Canada: 93 potential unmarked graves found in residential school
Indigenous leaders in British Columbia, Canada, believe that they've found 93 unmarked graves beside St. Joseph's Mission School.
Indigenous leaders in British Columbia, Canada, believe that they've found 93 unmarked graves beside a former boarding school on Tuesday.
This isn't the first time a shocking discovery of this sort is made, and probably won't be the last.
Since May 2021, hundreds of mass graves, unmarked and nameless, were found near boarding schools in Canada, situated at a dark time where systemic racism and violence in the North American country abused and buried children with no names.
Calls for the Canadian government to release records regarding the forced assimilation of indigenous children into White society have been renewed. Systemic violence in that respect, which occurred mainly at boarding schools, affected 150,000 indigenous children between 1883 to 1996.
Many of the schools were run by the Catholic Church, and the children were known to be forbidden from practicing their culture as well as speaking their native language.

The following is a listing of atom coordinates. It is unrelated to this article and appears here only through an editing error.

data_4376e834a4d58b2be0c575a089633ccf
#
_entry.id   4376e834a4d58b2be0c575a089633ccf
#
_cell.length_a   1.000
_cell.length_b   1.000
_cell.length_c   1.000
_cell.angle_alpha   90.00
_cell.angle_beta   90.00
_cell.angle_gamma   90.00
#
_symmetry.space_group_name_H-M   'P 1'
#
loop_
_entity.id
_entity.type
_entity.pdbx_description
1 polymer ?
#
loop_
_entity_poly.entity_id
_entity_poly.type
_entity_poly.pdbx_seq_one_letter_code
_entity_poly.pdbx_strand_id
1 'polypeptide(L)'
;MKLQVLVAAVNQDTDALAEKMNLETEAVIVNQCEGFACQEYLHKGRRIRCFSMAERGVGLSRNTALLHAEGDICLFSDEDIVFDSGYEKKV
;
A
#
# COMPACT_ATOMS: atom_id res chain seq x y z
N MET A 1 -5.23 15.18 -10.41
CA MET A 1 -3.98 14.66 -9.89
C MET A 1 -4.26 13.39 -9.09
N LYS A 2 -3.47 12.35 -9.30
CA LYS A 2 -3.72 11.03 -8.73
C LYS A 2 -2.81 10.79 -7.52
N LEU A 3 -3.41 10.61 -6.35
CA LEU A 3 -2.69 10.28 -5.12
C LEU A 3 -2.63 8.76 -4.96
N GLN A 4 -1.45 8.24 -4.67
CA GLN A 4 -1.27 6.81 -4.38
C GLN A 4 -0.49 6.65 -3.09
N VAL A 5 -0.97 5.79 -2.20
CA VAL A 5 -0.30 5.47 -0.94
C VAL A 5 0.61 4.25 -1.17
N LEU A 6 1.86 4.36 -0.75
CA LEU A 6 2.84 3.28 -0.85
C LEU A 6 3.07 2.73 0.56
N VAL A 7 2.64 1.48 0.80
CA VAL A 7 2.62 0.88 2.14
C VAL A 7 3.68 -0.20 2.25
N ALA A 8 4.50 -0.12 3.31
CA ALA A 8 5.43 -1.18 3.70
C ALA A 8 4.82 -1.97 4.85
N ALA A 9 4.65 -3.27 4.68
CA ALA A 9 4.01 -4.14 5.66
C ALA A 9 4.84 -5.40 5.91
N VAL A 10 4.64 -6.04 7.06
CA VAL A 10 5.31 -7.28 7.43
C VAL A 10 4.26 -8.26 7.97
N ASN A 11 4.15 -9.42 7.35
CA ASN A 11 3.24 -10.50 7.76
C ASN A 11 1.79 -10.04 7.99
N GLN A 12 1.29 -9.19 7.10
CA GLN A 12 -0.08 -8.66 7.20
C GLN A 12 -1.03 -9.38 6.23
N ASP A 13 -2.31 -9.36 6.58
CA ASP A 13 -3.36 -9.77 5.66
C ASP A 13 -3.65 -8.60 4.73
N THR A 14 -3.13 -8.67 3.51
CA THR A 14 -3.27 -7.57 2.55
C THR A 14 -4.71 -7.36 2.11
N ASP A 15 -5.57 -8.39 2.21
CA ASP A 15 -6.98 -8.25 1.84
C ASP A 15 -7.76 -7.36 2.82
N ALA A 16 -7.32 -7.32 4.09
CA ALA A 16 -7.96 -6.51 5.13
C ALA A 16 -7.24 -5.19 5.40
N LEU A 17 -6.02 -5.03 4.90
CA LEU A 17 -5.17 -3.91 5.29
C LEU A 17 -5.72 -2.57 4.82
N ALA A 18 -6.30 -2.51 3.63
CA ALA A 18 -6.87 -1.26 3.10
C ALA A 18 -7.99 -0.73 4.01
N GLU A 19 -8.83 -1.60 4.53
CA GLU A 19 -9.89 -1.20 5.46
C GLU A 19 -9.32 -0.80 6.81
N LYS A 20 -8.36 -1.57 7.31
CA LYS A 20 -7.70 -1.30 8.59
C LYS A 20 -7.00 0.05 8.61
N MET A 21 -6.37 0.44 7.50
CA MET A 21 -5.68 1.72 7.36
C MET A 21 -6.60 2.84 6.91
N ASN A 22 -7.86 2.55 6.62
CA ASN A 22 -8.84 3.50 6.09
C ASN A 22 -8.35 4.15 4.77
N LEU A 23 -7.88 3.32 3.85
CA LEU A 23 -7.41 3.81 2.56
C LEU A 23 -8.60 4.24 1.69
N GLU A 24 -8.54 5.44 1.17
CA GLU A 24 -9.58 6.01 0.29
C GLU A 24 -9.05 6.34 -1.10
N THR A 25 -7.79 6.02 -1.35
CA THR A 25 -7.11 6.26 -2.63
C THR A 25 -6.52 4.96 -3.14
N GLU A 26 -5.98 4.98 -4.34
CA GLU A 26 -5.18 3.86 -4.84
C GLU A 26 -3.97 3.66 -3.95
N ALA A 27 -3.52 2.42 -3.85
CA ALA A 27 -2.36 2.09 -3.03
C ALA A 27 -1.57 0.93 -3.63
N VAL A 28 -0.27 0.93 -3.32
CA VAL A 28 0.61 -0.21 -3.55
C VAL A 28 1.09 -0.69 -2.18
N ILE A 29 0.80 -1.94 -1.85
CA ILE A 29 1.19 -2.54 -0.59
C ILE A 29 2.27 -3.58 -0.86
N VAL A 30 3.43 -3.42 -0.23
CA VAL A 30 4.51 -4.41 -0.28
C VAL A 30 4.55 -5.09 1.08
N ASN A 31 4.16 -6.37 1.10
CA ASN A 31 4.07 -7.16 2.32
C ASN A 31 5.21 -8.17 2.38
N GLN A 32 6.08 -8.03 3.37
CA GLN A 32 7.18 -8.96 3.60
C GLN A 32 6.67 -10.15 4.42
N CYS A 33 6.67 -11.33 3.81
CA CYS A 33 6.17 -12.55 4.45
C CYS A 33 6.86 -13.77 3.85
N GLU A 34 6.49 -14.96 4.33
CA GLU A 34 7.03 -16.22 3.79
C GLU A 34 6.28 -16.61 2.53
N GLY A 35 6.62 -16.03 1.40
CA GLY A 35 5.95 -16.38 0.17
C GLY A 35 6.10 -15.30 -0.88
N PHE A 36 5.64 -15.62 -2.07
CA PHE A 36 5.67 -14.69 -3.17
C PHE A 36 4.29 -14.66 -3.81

In 2008, the Canadian government apologized for the widespread sexual and physical abuse that the children had endured, while indigenous groups as well as Canadian PM Justin Trudeau called on the Pope himself to apologize for the doing.
Williams Lake First Nation Chief, Willie Sellars, explained at a news conference on Tuesday that the "potential human burials" were discovered with geophysical techniques, including ground-penetrating radars. The burials are located at the site of a former boarding school - St. Joseph's Mission school, which was in effect between 1886 and 1981. The school was mostly run by Roman Catholic missionaries.
The site would require excavation to confirm the findings, Sellars said. "For decades there were reports of neglect and abuse at the St. Joseph's Mission, and worse, there were reports of children dying or disappearing from the facility."
"For the bulk of St. Joseph's Mission’s history, these reports were at best given no credence. ... There can be no reconciliation before there is truth," he said.